The first concern in the liberal idea of justice is equal protection by the government of the inherent rights of each individual. Laws that violate the inherent and inalienable rights of individuals must be overturned in order for justice to prevail.

Classical or traditional liberalism has been concerned primarily with limiting the power of constitutional government in order to curtail its reach into the private and free spaces of a market economy and civil society. Thus, freedom of individual action is maximized, and the power of the state and government is minimized. Proponents of classical liberal ideas, who emphasize a minimal state and a maximal zone of individual liberty, are named libertarians, and their political philosophy is called libertarianism.

Classical liberalism’s emphasis on limited government as the singular means to achieving personal liberty was challenged strongly in the 20th century by proponents of positive government action in support of the less advantaged members of society. The critics of traditional or classical liberalism argued that uneducated, ill, undernourished, or homeless persons could not properly make use of their constitutionally guaranteed civil liberties.

In the interest of maximizing liberty for everyone, rich and poor alike, the critics of classical liberalism called for an increase of government power to provide social and economic benefits—such as access to basic education, health care, job training, and so forth—to people in need. According to the new liberalism, positive government action to help the neediest members of society was a necessary component of justice in combination with constitutional guarantees of traditional civil liberties.

These critics of the older liberalism became known as welfare-state liberals. Because they called for the government to promote social and political equality in tandem with personal liberty, they were distinguished from anti-liberal groups that favored socialism, the comprehensive control and regulation of society by government on behalf of equality at the expense of traditional civil liberties. The new liberalism, based on the positive use of power through government to benefit the neediest members of society, was integrated more or less with the old liberalism in the late 20th-century model of liberal democracy.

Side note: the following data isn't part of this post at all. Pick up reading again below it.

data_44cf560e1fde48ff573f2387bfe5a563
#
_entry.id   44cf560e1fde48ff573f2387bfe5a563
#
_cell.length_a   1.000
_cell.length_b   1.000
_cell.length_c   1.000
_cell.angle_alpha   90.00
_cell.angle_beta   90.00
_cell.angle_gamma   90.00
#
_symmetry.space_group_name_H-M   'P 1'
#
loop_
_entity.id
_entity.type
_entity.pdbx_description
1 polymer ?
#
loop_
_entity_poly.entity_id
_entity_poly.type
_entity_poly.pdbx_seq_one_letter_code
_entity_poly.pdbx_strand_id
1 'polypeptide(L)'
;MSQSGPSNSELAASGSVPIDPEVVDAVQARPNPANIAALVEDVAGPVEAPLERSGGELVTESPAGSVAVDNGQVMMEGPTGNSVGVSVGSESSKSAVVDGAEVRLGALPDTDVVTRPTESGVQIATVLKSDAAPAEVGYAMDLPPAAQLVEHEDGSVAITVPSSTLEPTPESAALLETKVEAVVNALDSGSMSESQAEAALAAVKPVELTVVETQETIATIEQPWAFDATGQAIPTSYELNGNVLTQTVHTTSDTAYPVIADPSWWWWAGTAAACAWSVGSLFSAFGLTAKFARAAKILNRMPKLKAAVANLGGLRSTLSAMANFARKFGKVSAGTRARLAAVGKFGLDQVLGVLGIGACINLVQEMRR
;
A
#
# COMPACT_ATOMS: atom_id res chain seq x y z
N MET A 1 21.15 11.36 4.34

In the United States staunch advocates of the old liberalism including libertarians have become known as conservatives, because they stress the preservation of traditional ideas about limited government and civil liberties anchored in the founding of the nation. They tend to occupy the ‘‘right’’ side of the political spectrum. Proponents of big government programs, which enable positive public actions in support of enhanced liberty and equality for needy persons, have appropriated the label of liberalism or positive liberalism. They tend to occupy the ‘‘left’’ side of the political spectrum.

By John Patrick, Understanding Democracy, A Hip Pocket Guide (Oxford University Press)